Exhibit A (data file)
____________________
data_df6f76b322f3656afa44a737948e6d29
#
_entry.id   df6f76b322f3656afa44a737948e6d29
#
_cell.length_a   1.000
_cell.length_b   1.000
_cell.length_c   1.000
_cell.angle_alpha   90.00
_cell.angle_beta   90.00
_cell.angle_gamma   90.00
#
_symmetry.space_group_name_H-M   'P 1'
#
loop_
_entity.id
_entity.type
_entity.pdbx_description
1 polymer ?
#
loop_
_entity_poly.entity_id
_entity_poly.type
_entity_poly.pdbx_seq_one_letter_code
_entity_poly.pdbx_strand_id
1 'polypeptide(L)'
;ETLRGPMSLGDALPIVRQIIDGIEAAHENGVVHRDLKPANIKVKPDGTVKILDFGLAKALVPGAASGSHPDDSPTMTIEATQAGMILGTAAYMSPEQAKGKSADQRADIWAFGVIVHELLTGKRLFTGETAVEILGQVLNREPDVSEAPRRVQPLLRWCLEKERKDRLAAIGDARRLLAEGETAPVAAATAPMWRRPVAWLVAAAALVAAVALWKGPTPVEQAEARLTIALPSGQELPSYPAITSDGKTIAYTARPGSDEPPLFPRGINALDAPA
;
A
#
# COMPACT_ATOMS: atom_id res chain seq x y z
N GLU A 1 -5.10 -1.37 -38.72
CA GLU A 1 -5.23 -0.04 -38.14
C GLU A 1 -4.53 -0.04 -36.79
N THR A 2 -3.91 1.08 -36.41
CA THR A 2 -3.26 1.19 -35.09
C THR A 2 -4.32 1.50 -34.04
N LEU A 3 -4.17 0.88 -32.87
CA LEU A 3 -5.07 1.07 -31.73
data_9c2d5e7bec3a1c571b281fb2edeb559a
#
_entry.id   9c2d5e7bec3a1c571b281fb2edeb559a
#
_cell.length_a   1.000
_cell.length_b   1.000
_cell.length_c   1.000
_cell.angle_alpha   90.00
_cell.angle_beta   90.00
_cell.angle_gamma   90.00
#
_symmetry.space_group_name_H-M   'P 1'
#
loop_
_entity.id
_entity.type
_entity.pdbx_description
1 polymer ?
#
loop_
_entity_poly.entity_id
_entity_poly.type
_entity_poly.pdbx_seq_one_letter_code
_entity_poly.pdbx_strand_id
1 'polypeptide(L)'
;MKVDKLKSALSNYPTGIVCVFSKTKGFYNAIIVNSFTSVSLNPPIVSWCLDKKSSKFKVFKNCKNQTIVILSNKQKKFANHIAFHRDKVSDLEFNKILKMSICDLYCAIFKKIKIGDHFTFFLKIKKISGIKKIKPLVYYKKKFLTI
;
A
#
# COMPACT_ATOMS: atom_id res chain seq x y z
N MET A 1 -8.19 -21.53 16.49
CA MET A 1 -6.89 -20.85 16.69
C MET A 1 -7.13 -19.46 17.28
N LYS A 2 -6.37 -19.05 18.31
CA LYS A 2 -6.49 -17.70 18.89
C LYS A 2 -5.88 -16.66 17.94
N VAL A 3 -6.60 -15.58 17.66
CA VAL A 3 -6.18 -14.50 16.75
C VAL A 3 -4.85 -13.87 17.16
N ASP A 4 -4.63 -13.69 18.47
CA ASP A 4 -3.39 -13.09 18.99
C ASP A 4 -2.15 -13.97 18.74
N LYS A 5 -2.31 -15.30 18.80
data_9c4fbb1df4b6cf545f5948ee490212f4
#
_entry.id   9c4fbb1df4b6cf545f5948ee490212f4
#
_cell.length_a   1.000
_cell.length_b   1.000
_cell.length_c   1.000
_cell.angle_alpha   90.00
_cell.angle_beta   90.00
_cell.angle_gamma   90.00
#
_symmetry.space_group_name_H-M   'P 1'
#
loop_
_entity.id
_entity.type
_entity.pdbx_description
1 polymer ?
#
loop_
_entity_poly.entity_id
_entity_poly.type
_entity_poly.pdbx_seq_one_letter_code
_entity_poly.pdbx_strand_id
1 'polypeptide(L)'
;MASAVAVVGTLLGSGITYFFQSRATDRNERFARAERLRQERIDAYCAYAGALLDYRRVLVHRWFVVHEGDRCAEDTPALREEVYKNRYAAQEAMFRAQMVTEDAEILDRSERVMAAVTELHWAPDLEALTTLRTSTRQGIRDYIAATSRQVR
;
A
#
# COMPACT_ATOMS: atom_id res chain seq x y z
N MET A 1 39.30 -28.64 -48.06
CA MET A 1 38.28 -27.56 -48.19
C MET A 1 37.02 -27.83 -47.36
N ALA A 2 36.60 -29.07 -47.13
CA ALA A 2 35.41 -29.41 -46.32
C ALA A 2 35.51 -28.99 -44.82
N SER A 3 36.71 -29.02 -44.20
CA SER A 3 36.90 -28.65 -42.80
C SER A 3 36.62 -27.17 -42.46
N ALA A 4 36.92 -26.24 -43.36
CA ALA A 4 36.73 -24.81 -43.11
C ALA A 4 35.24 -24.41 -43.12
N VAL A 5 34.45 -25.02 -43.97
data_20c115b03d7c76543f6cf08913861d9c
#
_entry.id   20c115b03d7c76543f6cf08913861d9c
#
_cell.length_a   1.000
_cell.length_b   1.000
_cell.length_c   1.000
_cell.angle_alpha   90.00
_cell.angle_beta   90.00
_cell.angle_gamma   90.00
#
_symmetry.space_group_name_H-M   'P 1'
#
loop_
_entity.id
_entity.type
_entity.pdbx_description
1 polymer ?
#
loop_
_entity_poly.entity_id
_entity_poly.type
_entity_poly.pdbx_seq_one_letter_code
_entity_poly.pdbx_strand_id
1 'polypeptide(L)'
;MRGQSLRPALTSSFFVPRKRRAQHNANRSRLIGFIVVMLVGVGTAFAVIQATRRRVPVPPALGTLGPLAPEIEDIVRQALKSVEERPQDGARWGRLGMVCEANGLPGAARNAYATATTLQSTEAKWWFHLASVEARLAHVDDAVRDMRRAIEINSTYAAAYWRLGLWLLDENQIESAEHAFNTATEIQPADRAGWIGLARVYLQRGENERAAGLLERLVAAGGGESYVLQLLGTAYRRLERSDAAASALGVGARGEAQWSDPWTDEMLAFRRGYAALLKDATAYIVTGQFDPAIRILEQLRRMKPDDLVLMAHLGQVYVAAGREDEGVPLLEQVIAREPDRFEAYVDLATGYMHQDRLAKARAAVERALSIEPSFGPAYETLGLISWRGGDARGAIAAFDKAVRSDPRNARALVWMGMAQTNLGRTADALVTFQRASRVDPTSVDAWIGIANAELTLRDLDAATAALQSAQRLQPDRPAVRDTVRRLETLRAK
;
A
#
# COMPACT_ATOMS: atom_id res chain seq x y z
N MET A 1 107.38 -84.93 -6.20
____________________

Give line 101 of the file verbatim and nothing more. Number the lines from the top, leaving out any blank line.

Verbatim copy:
loop_